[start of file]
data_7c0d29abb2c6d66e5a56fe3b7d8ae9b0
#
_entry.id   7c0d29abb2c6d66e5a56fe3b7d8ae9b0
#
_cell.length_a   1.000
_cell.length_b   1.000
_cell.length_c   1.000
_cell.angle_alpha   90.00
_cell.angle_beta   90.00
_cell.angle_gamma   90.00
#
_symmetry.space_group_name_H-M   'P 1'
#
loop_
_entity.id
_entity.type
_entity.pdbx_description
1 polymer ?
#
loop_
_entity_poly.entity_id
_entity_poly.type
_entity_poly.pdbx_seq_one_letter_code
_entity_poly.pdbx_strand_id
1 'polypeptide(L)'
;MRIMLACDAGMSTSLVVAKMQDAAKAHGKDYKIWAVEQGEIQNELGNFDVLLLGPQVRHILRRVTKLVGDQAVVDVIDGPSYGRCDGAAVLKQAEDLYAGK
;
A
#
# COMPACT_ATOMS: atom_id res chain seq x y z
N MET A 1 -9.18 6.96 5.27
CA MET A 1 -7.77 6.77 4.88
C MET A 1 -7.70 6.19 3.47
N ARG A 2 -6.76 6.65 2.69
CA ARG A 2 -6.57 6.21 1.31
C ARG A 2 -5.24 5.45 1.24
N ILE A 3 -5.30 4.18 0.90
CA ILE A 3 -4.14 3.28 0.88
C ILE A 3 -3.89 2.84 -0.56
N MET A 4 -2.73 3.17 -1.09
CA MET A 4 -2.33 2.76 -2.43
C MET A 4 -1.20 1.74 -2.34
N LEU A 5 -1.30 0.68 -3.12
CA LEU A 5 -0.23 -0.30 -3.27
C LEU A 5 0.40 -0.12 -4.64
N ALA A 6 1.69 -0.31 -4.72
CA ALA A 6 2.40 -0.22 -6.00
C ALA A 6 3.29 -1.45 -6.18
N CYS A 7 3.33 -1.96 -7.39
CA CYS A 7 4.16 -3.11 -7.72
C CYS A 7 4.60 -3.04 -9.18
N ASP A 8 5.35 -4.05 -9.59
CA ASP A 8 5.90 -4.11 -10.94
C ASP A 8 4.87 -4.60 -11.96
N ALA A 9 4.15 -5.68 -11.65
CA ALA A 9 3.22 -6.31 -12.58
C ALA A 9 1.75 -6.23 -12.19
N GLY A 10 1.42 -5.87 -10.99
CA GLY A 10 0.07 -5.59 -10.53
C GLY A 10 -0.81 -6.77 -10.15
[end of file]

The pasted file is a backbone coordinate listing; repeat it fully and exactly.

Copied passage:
data_7c0d29abb2c6d66e5a56fe3b7d8ae9b0
#
_entry.id   7c0d29abb2c6d66e5a56fe3b7d8ae9b0
#
_cell.length_a   1.000
_cell.length_b   1.000
_cell.length_c   1.000
_cell.angle_alpha   90.00
_cell.angle_beta   90.00
_cell.angle_gamma   90.00
#
_symmetry.space_group_name_H-M   'P 1'
#
loop_
_entity.id
_entity.type
_entity.pdbx_description
1 polymer ?
#
loop_
_entity_poly.entity_id
_entity_poly.type
_entity_poly.pdbx_seq_one_letter_code
_entity_poly.pdbx_strand_id
1 'polypeptide(L)'
;MRIMLACDAGMSTSLVVAKMQDAAKAHGKDYKIWAVEQGEIQNELGNFDVLLLGPQVRHILRRVTKLVGDQAVVDVIDGPSYGRCDGAAVLKQAEDLYAGK
;
A
#
# COMPACT_ATOMS: atom_id res chain seq x y z
N MET A 1 -9.18 6.96 5.27
CA MET A 1 -7.77 6.77 4.88
C MET A 1 -7.70 6.19 3.47
N ARG A 2 -6.76 6.65 2.69
CA ARG A 2 -6.57 6.21 1.31
C ARG A 2 -5.24 5.45 1.24
N ILE A 3 -5.30 4.18 0.90
CA ILE A 3 -4.14 3.28 0.88
C ILE A 3 -3.89 2.84 -0.56
N MET A 4 -2.73 3.17 -1.09
CA MET A 4 -2.33 2.76 -2.43
C MET A 4 -1.20 1.74 -2.34
N LEU A 5 -1.30 0.68 -3.12
CA LEU A 5 -0.23 -0.30 -3.27
C LEU A 5 0.40 -0.12 -4.64
N ALA A 6 1.69 -0.31 -4.72
CA ALA A 6 2.40 -0.22 -6.00
C ALA A 6 3.29 -1.45 -6.18
N CYS A 7 3.33 -1.96 -7.39
CA CYS A 7 4.16 -3.11 -7.72
C CYS A 7 4.60 -3.04 -9.18
N ASP A 8 5.35 -4.05 -9.59
CA ASP A 8 5.90 -4.11 -10.94
C ASP A 8 4.87 -4.60 -11.96
N ALA A 9 4.15 -5.68 -11.65
CA ALA A 9 3.22 -6.31 -12.58
C ALA A 9 1.75 -6.23 -12.19
N GLY A 10 1.42 -5.87 -10.99
CA GLY A 10 0.07 -5.59 -10.53
C GLY A 10 -0.81 -6.77 -10.15